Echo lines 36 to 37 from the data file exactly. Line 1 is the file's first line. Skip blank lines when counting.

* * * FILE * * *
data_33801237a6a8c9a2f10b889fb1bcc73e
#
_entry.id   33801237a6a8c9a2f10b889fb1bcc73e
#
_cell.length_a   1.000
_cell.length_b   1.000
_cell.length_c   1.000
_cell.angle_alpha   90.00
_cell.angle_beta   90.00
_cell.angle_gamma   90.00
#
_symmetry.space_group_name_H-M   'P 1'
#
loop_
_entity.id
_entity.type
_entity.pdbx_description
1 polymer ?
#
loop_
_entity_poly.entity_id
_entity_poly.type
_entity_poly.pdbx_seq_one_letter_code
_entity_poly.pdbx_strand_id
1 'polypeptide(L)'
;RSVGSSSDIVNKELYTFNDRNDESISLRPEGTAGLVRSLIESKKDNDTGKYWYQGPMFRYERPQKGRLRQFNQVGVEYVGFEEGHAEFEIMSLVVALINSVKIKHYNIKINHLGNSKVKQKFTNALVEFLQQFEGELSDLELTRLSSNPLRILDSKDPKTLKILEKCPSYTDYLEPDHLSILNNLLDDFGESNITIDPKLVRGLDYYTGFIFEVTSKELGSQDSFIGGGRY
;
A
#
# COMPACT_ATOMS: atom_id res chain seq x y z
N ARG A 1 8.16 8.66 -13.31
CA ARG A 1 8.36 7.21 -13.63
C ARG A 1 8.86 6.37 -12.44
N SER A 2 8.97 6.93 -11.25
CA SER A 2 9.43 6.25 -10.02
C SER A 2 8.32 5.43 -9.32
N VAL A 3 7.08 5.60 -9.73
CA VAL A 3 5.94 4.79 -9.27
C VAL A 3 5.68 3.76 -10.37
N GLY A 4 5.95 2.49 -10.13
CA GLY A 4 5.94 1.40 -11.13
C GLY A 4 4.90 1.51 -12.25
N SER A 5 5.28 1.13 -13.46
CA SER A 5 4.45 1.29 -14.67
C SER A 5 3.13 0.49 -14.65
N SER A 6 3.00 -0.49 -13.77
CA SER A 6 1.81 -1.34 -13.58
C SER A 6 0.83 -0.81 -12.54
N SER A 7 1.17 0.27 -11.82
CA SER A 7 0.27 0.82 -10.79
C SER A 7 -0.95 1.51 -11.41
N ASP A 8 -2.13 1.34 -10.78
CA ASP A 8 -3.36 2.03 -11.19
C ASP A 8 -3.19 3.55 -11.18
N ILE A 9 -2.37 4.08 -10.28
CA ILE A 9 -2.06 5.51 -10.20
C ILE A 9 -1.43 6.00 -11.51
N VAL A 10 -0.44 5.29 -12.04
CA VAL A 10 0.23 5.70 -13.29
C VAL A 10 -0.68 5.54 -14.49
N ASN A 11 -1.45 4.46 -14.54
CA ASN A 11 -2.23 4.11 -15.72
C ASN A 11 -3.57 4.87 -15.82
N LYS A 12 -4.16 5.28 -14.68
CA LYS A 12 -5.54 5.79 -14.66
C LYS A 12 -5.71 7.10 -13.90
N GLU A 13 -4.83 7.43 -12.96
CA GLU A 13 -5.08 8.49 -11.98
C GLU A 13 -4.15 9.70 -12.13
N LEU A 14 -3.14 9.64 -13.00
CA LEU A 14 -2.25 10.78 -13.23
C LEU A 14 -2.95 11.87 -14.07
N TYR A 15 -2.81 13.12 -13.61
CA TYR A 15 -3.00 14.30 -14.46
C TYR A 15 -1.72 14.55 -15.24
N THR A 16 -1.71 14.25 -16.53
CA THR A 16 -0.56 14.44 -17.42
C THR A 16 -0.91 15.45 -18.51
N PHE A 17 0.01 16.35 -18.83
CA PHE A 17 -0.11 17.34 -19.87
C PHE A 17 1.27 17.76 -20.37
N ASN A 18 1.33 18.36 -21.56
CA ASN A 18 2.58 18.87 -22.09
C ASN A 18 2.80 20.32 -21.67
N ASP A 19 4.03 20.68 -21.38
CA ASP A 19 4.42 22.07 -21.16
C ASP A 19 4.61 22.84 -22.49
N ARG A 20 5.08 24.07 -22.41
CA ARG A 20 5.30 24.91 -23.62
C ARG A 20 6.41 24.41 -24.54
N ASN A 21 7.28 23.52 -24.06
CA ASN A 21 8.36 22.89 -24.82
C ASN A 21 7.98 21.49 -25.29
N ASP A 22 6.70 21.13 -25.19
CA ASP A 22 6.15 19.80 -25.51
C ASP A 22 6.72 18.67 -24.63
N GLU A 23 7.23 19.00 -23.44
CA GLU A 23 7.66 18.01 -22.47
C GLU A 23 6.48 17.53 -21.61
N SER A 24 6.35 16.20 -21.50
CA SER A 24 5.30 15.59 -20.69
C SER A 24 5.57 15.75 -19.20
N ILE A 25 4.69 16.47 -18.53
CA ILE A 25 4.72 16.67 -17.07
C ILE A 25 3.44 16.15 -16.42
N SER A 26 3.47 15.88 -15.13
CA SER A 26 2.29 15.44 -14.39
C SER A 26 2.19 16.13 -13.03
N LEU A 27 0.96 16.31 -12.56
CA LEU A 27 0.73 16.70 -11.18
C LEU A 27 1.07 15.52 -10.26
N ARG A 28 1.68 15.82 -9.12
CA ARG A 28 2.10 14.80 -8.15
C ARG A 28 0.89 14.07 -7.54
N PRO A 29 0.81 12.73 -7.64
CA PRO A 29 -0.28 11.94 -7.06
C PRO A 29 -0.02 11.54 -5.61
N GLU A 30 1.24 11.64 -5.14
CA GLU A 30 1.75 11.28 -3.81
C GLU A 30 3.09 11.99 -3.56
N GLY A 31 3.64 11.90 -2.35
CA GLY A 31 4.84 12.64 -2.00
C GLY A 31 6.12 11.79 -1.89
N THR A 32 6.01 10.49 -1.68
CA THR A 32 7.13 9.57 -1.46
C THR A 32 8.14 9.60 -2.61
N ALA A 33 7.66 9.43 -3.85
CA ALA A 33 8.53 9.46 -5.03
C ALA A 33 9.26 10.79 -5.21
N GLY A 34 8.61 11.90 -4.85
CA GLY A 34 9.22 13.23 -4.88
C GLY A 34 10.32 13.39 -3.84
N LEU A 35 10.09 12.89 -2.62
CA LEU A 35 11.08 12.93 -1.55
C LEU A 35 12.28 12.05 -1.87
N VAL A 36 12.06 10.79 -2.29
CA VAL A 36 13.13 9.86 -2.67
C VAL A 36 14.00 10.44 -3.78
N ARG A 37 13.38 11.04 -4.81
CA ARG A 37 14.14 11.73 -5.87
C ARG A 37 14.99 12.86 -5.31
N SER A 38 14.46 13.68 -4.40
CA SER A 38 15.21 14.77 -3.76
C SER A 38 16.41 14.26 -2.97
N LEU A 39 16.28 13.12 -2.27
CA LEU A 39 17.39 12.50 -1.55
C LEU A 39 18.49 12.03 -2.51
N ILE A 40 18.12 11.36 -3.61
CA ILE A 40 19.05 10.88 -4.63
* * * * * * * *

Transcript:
C SER A 2 8.32 5.43 -9.32
N VAL A 3 7.08 5.60 -9.73